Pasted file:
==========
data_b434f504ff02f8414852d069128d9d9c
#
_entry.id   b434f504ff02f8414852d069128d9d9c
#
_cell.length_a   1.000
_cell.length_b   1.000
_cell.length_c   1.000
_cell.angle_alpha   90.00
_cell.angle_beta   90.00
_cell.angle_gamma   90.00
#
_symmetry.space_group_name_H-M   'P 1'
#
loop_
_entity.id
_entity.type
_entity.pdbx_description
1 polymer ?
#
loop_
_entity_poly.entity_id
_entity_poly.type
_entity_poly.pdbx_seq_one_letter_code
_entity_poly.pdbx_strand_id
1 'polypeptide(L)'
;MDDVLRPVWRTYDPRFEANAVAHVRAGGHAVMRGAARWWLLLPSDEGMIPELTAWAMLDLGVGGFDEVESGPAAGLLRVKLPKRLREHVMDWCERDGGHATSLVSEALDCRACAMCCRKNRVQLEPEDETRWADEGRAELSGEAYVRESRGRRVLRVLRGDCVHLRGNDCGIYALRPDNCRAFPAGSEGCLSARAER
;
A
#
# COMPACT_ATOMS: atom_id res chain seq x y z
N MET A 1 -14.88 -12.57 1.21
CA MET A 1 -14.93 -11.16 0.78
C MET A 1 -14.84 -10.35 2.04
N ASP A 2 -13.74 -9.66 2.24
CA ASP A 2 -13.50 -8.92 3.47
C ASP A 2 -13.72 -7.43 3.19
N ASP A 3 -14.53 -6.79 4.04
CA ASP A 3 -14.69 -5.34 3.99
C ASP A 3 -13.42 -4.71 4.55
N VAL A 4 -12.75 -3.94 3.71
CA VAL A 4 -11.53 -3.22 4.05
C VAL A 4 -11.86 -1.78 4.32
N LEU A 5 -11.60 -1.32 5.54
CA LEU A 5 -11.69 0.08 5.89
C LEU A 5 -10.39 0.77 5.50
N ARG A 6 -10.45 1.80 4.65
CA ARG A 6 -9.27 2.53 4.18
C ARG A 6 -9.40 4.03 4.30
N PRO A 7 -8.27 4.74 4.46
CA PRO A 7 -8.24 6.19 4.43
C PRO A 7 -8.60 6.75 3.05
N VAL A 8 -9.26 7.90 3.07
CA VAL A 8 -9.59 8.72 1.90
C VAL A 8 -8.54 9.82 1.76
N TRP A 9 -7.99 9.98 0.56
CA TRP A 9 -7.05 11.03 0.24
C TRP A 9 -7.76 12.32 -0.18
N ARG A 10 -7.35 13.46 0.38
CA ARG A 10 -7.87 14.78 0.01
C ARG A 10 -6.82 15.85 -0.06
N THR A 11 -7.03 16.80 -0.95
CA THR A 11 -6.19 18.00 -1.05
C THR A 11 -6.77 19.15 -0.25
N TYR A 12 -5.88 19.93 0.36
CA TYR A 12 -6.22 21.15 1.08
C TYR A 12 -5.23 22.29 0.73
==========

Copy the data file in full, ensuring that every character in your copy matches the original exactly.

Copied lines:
data_b434f504ff02f8414852d069128d9d9c
#
_entry.id   b434f504ff02f8414852d069128d9d9c
#
_cell.length_a   1.000
_cell.length_b   1.000
_cell.length_c   1.000
_cell.angle_alpha   90.00
_cell.angle_beta   90.00
_cell.angle_gamma   90.00
#
_symmetry.space_group_name_H-M   'P 1'
#
loop_
_entity.id
_entity.type
_entity.pdbx_description
1 polymer ?
#
loop_
_entity_poly.entity_id
_entity_poly.type
_entity_poly.pdbx_seq_one_letter_code
_entity_poly.pdbx_strand_id
1 'polypeptide(L)'
;MDDVLRPVWRTYDPRFEANAVAHVRAGGHAVMRGAARWWLLLPSDEGMIPELTAWAMLDLGVGGFDEVESGPAAGLLRVKLPKRLREHVMDWCERDGGHATSLVSEALDCRACAMCCRKNRVQLEPEDETRWADEGRAELSGEAYVRESRGRRVLRVLRGDCVHLRGNDCGIYALRPDNCRAFPAGSEGCLSARAER
;
A
#
# COMPACT_ATOMS: atom_id res chain seq x y z
N MET A 1 -14.88 -12.57 1.21
CA MET A 1 -14.93 -11.16 0.78
C MET A 1 -14.84 -10.35 2.04
N ASP A 2 -13.74 -9.66 2.24
CA ASP A 2 -13.50 -8.92 3.47
C ASP A 2 -13.72 -7.43 3.19
N ASP A 3 -14.53 -6.79 4.04
CA ASP A 3 -14.69 -5.34 3.99
C ASP A 3 -13.42 -4.71 4.55
N VAL A 4 -12.75 -3.94 3.71
CA VAL A 4 -11.53 -3.22 4.05
C VAL A 4 -11.86 -1.78 4.32
N LEU A 5 -11.60 -1.32 5.54
CA LEU A 5 -11.69 0.08 5.89
C LEU A 5 -10.39 0.77 5.50
N ARG A 6 -10.45 1.80 4.65
CA ARG A 6 -9.27 2.53 4.18
C ARG A 6 -9.40 4.03 4.30
N PRO A 7 -8.27 4.74 4.46
CA PRO A 7 -8.24 6.19 4.43
C PRO A 7 -8.60 6.75 3.05
N VAL A 8 -9.26 7.90 3.07
CA VAL A 8 -9.59 8.72 1.90
C VAL A 8 -8.54 9.82 1.76
N TRP A 9 -7.99 9.98 0.56
CA TRP A 9 -7.05 11.03 0.24
C TRP A 9 -7.76 12.32 -0.18
N ARG A 10 -7.35 13.46 0.38
CA ARG A 10 -7.87 14.78 0.01
C ARG A 10 -6.82 15.85 -0.06
N THR A 11 -7.03 16.80 -0.95
CA THR A 11 -6.19 18.00 -1.05
C THR A 11 -6.77 19.15 -0.25
N TYR A 12 -5.88 19.93 0.36
CA TYR A 12 -6.22 21.15 1.08
C TYR A 12 -5.23 22.29 0.73